Episode 5 – Rosario Ancer
Episode 5 – Rosario Ancer
I moved from the small town of my childhood, to the city of my teens, to the Spain of my dreams and then to Canada where I settled with my Vancouverite husband and artistic partner Victor Kolstee. I’m a Mexican artist who adopted a Spanish art form and practice in Canada.
At the heart of flamenco’s traditions and soul, is an openness to change and a cross-cultural dialogue, a way of interpreting and interacting with the world in which the form lives in, and this is at the core of its enduring popularity and continued relevance within a contemporary and multicultural society.
‘Compás” (compass) is the backbone of flamenco musical structure, it gives direction to its participants so they can communicate and understand the intricate music and rules. Flamenco has given direction and meaning to my life, it has shaped it, which has helped to fulfil my destiny.
Victor and I were living the dream of our lives when we met in Spain: empty pockets, hearts full of hope. We both experienced a strong flamenco call, at a time when flamenco wasn’t as popular as is now.
When we arrived to Vancouver, Canada, flamenco was perceived as a still art form, folklore not less. Was it flamenco, although alluring, misunderstood?
We made our mission to change that perception, through high-calibre performances, disseminating knowledge through workshops and lectures, and collaborating with national and international artists—a knowledgeable audience was created.
As an immigrant to Canada, I have experienced the power of dance to heal, communicate and engage when everything around me was new and unknown, including my inability to speak and understand the English language.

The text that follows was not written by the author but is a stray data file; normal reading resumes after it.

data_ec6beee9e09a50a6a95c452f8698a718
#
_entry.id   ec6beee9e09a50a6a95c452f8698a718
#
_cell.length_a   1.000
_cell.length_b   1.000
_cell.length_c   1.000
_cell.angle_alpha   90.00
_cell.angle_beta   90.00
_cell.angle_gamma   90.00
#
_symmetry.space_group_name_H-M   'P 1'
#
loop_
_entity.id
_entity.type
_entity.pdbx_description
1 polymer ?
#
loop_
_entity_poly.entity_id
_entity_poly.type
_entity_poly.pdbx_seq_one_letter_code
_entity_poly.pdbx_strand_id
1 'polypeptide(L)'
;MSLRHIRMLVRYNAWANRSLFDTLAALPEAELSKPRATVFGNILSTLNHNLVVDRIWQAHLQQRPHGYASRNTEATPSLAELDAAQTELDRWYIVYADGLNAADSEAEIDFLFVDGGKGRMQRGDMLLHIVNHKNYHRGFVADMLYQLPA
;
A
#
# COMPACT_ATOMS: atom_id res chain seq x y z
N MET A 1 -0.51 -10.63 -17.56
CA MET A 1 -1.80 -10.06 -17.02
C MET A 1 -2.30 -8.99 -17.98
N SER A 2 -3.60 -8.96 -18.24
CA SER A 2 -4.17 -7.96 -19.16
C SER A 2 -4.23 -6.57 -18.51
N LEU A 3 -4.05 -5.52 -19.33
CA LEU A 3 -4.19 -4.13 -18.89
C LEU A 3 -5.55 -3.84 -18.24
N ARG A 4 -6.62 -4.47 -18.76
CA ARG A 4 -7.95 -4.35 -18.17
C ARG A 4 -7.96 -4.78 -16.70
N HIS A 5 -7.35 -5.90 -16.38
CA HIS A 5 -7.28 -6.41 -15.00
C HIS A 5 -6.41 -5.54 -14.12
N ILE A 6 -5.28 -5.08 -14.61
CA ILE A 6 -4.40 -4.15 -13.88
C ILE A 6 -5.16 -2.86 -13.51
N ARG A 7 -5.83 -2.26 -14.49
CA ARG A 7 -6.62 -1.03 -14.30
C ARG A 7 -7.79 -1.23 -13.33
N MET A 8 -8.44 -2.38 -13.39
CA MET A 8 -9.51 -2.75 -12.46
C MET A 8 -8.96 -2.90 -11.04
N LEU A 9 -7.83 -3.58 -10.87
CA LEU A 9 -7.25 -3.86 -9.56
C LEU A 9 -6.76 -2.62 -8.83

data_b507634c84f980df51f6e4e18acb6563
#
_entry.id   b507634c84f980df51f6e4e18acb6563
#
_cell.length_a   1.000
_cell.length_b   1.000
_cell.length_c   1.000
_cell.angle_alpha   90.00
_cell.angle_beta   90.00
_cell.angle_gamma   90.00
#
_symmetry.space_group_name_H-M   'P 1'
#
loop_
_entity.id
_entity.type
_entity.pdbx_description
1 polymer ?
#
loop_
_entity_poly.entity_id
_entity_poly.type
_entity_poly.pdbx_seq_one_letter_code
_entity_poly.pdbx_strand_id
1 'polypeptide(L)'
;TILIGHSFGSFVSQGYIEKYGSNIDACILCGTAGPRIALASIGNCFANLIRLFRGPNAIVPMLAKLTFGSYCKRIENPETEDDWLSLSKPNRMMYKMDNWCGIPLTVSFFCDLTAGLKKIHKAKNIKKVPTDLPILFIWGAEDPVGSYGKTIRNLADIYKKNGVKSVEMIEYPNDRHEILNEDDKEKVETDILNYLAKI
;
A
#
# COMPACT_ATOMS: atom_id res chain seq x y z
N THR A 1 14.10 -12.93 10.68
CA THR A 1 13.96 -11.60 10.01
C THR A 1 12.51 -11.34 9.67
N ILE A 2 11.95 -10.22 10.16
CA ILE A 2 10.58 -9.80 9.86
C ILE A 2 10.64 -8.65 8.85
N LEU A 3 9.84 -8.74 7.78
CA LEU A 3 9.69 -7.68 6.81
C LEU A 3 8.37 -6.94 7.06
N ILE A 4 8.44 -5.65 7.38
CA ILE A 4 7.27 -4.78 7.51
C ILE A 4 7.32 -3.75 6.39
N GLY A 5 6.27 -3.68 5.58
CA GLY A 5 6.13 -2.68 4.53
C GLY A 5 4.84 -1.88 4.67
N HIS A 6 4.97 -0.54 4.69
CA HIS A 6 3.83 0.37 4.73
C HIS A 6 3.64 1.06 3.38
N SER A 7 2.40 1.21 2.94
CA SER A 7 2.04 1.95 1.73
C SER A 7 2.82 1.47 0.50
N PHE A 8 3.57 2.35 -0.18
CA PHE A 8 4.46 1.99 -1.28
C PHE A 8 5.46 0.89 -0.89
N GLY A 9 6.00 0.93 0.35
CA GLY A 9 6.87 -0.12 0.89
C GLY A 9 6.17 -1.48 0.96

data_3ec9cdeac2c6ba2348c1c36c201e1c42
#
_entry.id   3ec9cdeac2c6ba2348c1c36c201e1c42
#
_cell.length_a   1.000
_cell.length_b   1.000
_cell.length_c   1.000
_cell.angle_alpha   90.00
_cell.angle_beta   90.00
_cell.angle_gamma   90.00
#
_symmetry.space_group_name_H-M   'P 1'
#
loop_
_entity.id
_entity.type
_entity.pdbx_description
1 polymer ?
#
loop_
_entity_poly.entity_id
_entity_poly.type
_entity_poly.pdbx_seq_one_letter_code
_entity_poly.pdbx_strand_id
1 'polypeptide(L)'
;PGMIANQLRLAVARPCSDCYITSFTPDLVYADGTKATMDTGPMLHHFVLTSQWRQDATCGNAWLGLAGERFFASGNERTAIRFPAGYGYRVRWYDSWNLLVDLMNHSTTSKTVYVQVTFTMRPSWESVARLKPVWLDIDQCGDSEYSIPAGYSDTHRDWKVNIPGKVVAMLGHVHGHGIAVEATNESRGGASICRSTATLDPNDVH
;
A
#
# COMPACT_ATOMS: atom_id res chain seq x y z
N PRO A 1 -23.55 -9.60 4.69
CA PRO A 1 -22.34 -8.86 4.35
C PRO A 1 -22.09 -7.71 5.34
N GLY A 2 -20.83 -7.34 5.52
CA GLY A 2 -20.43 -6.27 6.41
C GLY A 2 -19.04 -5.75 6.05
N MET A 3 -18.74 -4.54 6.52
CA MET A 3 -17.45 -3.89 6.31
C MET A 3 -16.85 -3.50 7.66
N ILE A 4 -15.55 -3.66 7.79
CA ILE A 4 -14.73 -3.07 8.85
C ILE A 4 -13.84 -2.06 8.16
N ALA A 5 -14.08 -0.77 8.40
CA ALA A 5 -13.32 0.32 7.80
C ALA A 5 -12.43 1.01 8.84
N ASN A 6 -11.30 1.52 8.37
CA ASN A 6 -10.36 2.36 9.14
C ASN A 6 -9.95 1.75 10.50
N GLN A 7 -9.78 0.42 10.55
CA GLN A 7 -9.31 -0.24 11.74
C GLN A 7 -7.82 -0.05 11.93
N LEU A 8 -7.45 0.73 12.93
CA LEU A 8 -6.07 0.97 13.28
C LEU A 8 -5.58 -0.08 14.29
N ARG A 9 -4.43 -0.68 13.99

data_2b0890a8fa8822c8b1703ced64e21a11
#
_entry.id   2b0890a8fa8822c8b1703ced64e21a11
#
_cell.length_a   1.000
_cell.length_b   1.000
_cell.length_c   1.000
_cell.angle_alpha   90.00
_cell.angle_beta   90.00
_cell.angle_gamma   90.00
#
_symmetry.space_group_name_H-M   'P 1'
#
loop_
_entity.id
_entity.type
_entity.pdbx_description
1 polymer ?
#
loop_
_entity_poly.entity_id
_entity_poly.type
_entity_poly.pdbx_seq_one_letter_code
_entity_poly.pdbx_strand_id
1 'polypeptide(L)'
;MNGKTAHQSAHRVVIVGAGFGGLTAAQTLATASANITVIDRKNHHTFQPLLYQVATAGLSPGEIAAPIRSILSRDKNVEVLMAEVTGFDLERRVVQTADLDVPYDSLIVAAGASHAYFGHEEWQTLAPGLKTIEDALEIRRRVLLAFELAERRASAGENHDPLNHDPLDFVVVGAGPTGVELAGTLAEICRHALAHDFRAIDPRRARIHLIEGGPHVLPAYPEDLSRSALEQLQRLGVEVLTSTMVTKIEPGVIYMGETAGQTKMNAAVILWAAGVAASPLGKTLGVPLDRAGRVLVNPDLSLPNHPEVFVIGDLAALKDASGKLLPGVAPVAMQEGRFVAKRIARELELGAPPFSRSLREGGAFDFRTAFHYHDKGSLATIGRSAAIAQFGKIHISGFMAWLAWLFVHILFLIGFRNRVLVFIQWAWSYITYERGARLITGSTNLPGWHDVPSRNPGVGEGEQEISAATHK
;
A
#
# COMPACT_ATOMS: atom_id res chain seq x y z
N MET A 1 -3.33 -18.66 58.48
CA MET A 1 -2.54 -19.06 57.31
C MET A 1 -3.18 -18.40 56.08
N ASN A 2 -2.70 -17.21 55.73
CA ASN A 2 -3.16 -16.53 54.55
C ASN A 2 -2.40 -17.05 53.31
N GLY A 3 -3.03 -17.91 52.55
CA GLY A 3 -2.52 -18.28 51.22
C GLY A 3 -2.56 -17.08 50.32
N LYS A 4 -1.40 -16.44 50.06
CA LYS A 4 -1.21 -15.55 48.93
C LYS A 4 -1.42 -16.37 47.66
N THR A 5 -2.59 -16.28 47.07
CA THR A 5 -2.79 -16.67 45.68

In Vancouver, I was geographically and spiritually far away from flamenco’s birthplace, so the search for my artistic voice and identity started.
My approach to interpreting flamenco became more personal and started creating works in accordance with what comes from inside me, as opposed to what audiences expect from a flamenco performance. I became a storyteller. When an artist creates with honesty, provides a window into her/his inner self, and this is immediately transmitted.
Today, flamenco in Canada is acknowledged and respected as a contemporary art form, but it wasn’t the case when we arrived.
Flamenco Rosario and the Vancouver International Flamenco Festival are a cultural symbol in our city, Canada and beyond, and is supported by the three levels of government. We are so thankful to our funders for their support and recognition, as well as our cultural partners, supporters, volunteers and audiences.
The journey has been hard and long, but throughout it:
I never doubted the power of flamenco to move, connect and engage.
After more than 30 years of creating original work for my company, mentoring a new generation of flamenco artists and presenting the best local, national and international artists at the Vancouver International Flamenco Festival along with workshops, forums and lectures, the feeling is that the art of flamenco is here to stay, situating itself as a contemporary art form.
In our work Mis Hermanas, Riveting Riffs said:
“Mis Hermanas is a beautiful story that teaches the uninformed a lot about Mexican culture, inspires all of us to pursue our dreams, and sheds light on what it is like to move to another country, and be able to say that you are proud of both your homeland and your new home.”
In our work The Four Powers, we tell the story of the four wind directions that help the cycle of life. We thought of these four winds as the presents that immigrants from the four corners of the world bring to Canada, in it the people from the south – Latinamericans – bring ‘Passion and the Quest of Freedom’ and its gift ‘Warmth and Growth’.
These are our contributions to our beloved adopted county: Canada